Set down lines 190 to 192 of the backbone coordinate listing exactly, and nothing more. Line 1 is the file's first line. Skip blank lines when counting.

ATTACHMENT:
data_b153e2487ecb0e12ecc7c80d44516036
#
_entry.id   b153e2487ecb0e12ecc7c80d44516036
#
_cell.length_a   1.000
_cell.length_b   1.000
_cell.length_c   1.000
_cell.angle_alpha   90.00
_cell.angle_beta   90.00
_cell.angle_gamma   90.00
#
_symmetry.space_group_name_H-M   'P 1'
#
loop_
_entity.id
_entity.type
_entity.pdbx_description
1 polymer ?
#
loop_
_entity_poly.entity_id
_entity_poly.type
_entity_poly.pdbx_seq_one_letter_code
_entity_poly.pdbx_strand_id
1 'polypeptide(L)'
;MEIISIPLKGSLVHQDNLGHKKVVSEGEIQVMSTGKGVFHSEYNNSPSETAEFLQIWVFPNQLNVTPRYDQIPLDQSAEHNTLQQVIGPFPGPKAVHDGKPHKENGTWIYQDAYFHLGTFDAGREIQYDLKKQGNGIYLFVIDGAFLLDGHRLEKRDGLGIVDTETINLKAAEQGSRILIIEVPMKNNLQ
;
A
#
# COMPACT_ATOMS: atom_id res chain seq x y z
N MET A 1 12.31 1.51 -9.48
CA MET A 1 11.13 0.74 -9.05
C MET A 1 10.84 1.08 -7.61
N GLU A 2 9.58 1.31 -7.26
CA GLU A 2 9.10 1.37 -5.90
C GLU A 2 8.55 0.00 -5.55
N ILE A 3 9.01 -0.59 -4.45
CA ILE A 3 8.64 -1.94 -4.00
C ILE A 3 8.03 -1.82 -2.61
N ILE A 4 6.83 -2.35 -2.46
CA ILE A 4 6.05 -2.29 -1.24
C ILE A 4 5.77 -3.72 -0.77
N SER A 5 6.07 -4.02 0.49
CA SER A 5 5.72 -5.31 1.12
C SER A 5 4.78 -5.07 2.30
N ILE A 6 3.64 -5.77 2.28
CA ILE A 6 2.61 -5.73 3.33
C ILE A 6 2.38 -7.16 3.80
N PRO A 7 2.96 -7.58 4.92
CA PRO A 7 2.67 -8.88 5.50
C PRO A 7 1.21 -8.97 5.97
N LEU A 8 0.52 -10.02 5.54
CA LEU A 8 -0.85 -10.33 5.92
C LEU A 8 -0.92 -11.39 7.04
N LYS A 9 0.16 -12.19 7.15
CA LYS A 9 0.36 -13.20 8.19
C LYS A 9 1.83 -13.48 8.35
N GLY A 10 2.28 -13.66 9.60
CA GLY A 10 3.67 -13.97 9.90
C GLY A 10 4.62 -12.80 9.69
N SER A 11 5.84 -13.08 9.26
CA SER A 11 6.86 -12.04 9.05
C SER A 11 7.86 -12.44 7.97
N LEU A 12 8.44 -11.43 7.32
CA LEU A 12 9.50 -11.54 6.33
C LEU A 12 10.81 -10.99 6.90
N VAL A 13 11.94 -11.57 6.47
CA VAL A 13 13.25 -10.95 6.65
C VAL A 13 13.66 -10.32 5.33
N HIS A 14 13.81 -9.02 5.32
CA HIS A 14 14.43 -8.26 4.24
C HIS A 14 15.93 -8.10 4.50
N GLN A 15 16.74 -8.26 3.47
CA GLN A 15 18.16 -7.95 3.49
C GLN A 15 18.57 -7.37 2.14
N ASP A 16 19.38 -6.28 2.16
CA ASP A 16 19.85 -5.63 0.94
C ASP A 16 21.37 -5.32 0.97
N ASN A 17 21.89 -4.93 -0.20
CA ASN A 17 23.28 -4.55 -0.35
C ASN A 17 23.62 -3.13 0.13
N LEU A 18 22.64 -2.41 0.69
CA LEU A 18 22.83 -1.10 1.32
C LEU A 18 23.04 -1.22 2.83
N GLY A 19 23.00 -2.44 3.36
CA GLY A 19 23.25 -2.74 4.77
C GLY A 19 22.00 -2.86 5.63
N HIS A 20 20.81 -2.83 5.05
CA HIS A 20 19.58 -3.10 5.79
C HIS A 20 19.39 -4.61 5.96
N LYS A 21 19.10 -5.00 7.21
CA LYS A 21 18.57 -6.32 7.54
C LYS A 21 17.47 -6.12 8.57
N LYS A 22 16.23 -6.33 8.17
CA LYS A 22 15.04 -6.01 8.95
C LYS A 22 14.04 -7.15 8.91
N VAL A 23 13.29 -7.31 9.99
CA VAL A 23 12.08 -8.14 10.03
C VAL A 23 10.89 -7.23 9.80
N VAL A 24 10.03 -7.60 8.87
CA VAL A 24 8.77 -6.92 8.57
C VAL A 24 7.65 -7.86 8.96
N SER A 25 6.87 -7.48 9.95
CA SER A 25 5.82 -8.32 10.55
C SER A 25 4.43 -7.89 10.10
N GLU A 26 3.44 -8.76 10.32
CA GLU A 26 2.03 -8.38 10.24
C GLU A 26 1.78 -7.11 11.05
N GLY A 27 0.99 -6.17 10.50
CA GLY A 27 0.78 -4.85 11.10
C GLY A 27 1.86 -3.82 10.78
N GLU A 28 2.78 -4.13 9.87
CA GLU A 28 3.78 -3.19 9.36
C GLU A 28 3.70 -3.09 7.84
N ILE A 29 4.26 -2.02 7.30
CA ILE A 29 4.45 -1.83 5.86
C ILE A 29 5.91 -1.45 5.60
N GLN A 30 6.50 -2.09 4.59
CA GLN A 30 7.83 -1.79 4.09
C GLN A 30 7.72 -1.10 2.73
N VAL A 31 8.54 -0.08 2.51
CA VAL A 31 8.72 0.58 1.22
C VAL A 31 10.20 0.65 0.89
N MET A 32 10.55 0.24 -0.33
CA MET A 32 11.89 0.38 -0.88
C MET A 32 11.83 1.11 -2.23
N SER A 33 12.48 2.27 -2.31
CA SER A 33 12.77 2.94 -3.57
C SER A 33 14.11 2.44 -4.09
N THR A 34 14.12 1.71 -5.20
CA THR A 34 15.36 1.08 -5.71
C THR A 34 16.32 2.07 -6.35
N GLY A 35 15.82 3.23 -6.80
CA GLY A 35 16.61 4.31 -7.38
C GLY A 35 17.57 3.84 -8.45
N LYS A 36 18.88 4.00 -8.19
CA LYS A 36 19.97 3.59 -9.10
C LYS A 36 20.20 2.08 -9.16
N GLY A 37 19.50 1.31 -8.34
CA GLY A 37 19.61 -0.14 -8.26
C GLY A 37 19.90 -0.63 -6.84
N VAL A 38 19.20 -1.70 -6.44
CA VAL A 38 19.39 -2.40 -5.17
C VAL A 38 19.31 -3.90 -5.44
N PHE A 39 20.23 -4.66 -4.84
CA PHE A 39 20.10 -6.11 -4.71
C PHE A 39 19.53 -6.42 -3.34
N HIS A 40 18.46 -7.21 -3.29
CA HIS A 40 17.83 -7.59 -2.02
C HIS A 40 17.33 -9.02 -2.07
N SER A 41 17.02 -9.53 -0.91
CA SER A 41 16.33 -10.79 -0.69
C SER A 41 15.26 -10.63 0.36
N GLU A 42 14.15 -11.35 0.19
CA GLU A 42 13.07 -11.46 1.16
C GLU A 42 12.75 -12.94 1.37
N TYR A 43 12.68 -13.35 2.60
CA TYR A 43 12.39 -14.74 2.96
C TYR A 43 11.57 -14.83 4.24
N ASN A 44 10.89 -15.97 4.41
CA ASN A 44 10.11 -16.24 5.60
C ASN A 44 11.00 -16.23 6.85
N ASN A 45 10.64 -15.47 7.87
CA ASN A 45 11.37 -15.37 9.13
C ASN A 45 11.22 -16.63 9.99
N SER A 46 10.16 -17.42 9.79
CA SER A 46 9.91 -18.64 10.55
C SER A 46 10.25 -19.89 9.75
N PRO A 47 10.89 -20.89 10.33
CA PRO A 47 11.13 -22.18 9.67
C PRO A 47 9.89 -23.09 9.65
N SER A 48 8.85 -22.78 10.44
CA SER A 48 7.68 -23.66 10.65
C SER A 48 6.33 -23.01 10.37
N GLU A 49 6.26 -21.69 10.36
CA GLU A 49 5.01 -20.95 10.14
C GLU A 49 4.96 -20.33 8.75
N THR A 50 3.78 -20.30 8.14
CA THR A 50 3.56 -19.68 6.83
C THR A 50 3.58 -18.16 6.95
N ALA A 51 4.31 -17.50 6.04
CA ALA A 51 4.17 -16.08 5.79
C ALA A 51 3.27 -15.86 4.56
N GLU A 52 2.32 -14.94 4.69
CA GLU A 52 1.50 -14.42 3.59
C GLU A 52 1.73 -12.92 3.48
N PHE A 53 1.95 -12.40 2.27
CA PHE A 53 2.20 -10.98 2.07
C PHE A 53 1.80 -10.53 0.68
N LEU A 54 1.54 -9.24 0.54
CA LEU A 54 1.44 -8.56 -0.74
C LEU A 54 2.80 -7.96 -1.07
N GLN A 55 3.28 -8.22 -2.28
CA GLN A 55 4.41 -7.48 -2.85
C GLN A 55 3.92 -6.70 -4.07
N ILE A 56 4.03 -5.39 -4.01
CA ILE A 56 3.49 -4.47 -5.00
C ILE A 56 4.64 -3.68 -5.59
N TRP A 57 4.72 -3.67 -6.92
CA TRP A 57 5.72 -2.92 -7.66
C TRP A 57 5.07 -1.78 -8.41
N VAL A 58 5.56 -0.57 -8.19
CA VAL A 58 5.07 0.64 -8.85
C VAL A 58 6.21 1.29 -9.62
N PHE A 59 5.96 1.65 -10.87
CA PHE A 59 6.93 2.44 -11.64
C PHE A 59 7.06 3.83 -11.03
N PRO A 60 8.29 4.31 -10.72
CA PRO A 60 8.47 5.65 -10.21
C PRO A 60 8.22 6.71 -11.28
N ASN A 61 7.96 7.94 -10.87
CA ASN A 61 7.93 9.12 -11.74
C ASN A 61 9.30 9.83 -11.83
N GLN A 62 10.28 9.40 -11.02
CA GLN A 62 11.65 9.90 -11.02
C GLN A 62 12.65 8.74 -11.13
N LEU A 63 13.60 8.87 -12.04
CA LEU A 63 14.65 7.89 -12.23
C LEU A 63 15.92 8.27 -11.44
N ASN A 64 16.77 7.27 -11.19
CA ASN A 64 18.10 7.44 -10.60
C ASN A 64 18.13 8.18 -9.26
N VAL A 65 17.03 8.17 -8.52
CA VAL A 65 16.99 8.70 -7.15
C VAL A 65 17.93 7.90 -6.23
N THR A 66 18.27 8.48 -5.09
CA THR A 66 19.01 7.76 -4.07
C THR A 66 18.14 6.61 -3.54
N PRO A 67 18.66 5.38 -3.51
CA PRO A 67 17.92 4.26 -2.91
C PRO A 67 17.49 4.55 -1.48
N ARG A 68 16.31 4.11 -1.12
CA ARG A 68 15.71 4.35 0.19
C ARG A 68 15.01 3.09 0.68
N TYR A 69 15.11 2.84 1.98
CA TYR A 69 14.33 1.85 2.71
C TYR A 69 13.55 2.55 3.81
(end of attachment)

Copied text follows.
N LEU A 54 1.54 -9.24 0.54
CA LEU A 54 1.44 -8.56 -0.74
C LEU A 54 2.80 -7.96 -1.07